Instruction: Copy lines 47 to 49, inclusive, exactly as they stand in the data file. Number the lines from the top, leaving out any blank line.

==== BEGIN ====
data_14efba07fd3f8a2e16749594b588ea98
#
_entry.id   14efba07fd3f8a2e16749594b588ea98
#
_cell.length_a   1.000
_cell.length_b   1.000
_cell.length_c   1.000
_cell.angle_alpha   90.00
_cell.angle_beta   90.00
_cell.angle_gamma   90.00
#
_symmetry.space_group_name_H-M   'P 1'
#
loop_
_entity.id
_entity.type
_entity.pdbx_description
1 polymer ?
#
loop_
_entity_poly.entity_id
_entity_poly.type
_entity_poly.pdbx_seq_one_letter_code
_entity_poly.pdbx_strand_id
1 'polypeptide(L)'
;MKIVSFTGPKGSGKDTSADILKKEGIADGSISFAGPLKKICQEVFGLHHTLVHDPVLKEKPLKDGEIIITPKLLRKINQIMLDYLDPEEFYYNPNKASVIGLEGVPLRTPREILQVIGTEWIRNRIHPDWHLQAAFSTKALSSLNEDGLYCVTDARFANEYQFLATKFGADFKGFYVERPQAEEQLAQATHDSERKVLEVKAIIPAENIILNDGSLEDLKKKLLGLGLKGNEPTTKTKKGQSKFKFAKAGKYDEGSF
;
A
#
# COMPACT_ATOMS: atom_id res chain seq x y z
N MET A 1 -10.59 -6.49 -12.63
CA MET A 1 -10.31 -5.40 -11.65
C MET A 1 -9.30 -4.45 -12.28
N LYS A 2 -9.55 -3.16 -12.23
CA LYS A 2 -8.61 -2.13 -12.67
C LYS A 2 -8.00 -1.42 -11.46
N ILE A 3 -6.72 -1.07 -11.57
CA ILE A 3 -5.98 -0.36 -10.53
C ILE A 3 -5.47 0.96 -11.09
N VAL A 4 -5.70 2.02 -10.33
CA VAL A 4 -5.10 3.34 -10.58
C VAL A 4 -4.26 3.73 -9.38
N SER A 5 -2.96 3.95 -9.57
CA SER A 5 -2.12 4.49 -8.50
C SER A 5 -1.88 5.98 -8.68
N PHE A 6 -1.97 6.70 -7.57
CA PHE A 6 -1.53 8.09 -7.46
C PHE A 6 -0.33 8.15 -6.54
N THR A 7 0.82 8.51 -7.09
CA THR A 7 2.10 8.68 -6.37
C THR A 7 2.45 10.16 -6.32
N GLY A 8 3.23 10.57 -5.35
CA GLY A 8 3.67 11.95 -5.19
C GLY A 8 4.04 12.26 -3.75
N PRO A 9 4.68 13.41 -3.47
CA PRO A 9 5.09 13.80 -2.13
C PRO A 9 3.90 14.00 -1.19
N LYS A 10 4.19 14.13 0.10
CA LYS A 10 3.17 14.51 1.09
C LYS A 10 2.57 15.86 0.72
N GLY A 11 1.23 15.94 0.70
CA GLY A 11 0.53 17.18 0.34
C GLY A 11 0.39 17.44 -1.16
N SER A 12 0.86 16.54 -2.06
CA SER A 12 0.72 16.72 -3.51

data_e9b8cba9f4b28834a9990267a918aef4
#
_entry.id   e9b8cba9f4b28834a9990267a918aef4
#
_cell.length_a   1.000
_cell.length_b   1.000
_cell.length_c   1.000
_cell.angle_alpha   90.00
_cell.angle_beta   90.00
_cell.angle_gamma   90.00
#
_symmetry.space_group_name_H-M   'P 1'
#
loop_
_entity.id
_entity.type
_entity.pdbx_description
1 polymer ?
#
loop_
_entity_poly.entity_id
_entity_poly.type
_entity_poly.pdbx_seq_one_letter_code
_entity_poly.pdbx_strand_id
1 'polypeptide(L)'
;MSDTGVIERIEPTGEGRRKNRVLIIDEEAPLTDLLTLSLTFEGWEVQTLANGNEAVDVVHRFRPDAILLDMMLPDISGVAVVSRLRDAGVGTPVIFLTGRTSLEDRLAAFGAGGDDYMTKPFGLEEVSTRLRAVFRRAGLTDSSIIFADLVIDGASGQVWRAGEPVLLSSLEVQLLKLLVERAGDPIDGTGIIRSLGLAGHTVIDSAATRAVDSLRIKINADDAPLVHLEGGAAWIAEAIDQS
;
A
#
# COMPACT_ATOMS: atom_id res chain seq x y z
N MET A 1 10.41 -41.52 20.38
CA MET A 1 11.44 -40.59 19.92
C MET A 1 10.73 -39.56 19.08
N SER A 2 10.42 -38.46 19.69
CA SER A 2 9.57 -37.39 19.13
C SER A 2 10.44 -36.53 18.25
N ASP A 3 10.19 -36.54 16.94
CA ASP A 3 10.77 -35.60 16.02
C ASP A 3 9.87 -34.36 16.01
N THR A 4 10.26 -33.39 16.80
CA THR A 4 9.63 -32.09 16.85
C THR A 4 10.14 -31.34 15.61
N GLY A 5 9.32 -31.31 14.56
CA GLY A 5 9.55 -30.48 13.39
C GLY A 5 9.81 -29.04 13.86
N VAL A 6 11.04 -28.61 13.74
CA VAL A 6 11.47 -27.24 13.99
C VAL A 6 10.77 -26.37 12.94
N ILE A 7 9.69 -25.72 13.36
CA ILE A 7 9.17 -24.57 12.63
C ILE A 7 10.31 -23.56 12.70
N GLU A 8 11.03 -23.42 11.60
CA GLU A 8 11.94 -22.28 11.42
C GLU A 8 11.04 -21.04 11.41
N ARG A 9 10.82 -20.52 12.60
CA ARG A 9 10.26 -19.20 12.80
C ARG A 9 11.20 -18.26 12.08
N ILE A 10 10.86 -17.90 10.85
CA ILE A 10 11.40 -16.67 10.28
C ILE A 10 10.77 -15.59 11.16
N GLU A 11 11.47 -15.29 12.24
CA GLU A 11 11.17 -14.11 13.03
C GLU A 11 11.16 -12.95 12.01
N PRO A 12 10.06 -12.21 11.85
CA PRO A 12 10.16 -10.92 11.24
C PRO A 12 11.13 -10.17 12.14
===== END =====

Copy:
CA PHE A 6 -1.53 8.09 -7.46
C PHE A 6 -0.33 8.15 -6.54
N THR A 7 0.82 8.51 -7.09